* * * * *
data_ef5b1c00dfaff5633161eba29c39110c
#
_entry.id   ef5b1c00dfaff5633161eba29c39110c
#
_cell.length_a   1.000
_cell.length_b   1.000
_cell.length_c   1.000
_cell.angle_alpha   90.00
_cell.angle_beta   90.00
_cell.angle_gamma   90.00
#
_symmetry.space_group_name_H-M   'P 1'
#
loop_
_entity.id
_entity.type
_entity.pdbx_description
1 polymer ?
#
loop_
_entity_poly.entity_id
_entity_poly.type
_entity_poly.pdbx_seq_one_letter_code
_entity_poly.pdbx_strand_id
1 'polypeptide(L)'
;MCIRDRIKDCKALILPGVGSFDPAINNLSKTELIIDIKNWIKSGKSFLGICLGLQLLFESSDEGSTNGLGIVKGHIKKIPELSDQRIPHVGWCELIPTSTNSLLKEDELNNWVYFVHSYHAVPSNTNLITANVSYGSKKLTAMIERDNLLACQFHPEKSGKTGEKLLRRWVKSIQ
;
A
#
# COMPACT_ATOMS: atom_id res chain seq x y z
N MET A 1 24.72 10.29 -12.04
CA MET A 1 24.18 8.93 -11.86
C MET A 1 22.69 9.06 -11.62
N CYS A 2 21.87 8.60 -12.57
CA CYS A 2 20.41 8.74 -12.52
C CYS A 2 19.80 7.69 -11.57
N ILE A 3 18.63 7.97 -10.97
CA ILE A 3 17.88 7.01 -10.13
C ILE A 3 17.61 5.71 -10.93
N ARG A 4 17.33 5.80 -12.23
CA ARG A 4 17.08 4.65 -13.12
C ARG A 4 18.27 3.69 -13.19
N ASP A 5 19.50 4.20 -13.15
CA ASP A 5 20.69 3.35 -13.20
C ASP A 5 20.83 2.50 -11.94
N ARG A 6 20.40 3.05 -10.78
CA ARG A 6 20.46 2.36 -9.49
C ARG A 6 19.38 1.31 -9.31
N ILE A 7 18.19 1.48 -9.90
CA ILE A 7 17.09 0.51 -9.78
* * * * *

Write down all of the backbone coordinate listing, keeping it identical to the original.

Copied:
data_ef5b1c00dfaff5633161eba29c39110c
#
_entry.id   ef5b1c00dfaff5633161eba29c39110c
#
_cell.length_a   1.000
_cell.length_b   1.000
_cell.length_c   1.000
_cell.angle_alpha   90.00
_cell.angle_beta   90.00
_cell.angle_gamma   90.00
#
_symmetry.space_group_name_H-M   'P 1'
#
loop_
_entity.id
_entity.type
_entity.pdbx_description
1 polymer ?
#
loop_
_entity_poly.entity_id
_entity_poly.type
_entity_poly.pdbx_seq_one_letter_code
_entity_poly.pdbx_strand_id
1 'polypeptide(L)'
;MCIRDRIKDCKALILPGVGSFDPAINNLSKTELIIDIKNWIKSGKSFLGICLGLQLLFESSDEGSTNGLGIVKGHIKKIPELSDQRIPHVGWCELIPTSTNSLLKEDELNNWVYFVHSYHAVPSNTNLITANVSYGSKKLTAMIERDNLLACQFHPEKSGKTGEKLLRRWVKSIQ
;
A
#
# COMPACT_ATOMS: atom_id res chain seq x y z
N MET A 1 24.72 10.29 -12.04
CA MET A 1 24.18 8.93 -11.86
C MET A 1 22.69 9.06 -11.62
N CYS A 2 21.87 8.60 -12.57
CA CYS A 2 20.41 8.74 -12.52
C CYS A 2 19.80 7.69 -11.57
N ILE A 3 18.63 7.97 -10.97
CA ILE A 3 17.88 7.01 -10.13
C ILE A 3 17.61 5.71 -10.93
N ARG A 4 17.33 5.80 -12.23
CA ARG A 4 17.08 4.65 -13.12
C ARG A 4 18.27 3.69 -13.19
N ASP A 5 19.50 4.20 -13.15
CA ASP A 5 20.69 3.35 -13.20
C ASP A 5 20.83 2.50 -11.94
N ARG A 6 20.40 3.05 -10.78
CA ARG A 6 20.46 2.36 -9.49
C ARG A 6 19.38 1.31 -9.31
N ILE A 7 18.19 1.48 -9.90
CA ILE A 7 17.09 0.51 -9.78